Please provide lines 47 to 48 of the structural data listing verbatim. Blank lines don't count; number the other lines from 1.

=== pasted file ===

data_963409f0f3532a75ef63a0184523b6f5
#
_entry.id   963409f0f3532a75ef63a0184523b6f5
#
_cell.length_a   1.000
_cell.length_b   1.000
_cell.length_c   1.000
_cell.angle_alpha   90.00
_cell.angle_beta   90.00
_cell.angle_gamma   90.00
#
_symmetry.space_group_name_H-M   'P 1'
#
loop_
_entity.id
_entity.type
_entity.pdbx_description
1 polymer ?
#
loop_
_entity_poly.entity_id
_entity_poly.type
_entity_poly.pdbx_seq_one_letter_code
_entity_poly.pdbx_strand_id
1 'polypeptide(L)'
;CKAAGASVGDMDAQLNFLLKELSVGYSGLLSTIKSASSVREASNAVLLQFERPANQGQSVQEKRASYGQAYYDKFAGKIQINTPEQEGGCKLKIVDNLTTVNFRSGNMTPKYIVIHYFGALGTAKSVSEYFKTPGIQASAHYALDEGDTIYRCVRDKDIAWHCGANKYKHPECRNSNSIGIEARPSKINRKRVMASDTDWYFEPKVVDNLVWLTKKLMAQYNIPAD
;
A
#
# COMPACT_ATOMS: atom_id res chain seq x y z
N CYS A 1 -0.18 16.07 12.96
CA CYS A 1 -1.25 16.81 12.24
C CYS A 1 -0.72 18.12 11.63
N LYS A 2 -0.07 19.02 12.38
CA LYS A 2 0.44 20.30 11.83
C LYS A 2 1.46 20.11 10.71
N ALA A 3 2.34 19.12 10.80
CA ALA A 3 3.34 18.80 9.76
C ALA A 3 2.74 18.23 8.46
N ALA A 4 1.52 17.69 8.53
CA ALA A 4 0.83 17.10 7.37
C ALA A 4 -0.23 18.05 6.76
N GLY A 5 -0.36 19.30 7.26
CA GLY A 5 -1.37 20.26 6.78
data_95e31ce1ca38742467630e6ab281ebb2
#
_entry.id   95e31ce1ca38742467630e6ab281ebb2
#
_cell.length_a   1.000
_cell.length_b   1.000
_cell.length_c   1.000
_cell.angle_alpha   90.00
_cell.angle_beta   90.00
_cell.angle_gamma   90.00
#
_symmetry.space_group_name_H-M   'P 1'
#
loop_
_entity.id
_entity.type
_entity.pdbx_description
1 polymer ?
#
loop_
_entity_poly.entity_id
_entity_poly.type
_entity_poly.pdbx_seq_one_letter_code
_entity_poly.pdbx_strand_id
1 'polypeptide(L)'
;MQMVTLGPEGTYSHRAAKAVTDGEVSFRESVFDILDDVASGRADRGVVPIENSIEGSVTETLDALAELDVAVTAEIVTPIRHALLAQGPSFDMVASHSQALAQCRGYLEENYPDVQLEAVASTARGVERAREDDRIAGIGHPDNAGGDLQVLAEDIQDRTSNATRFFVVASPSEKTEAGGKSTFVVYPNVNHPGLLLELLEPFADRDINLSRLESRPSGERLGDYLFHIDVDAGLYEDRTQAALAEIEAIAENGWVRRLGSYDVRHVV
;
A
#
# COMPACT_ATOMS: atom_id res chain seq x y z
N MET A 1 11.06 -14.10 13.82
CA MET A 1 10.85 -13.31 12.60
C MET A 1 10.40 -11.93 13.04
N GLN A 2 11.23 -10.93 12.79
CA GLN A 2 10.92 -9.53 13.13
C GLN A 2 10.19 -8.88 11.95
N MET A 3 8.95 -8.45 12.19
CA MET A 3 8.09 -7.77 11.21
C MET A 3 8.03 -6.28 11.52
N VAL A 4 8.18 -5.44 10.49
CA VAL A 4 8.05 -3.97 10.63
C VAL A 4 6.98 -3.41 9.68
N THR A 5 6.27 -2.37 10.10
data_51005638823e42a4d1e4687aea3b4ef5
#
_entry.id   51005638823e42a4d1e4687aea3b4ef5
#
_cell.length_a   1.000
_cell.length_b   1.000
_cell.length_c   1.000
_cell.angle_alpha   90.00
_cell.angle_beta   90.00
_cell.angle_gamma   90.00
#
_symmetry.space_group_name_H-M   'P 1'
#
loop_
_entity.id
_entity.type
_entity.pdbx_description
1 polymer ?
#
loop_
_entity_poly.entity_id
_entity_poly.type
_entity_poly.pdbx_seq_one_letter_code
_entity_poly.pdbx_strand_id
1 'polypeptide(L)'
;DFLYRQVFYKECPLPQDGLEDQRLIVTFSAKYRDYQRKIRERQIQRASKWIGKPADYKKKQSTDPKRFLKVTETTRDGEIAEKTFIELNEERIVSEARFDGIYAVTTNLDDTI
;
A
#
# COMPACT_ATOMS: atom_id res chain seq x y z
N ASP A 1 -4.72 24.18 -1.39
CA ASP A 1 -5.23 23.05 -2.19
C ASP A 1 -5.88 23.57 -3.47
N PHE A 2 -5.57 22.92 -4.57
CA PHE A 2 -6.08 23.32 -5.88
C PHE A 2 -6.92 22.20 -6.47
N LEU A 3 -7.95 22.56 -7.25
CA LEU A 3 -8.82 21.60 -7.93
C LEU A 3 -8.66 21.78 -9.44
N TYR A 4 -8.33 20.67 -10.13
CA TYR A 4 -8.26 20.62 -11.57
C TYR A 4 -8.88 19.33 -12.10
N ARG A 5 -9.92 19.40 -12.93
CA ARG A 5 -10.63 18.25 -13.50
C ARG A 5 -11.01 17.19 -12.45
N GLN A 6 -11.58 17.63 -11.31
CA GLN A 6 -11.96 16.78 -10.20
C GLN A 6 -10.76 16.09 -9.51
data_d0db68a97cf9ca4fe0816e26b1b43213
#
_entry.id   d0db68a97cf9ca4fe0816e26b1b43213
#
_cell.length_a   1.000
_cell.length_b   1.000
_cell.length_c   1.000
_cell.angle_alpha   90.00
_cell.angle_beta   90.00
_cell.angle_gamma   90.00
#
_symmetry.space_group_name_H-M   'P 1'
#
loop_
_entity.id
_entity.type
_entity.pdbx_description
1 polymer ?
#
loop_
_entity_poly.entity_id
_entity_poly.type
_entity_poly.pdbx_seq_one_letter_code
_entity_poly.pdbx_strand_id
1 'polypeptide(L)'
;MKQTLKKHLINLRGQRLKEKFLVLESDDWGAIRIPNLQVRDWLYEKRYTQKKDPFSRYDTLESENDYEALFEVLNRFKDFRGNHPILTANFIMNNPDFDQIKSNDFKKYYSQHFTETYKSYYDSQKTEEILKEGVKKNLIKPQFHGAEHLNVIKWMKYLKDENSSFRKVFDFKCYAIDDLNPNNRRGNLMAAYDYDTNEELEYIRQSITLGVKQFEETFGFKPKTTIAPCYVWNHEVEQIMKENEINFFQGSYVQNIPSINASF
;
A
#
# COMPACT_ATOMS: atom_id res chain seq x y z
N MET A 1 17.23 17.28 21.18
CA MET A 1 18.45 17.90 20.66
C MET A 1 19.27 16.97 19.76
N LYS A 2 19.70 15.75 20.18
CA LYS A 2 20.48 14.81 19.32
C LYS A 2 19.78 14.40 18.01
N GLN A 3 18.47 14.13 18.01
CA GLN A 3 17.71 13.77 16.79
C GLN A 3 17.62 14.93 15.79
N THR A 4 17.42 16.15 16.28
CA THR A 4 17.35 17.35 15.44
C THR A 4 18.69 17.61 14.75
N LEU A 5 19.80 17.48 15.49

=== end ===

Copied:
_entry.id   95e31ce1ca38742467630e6ab281ebb2
#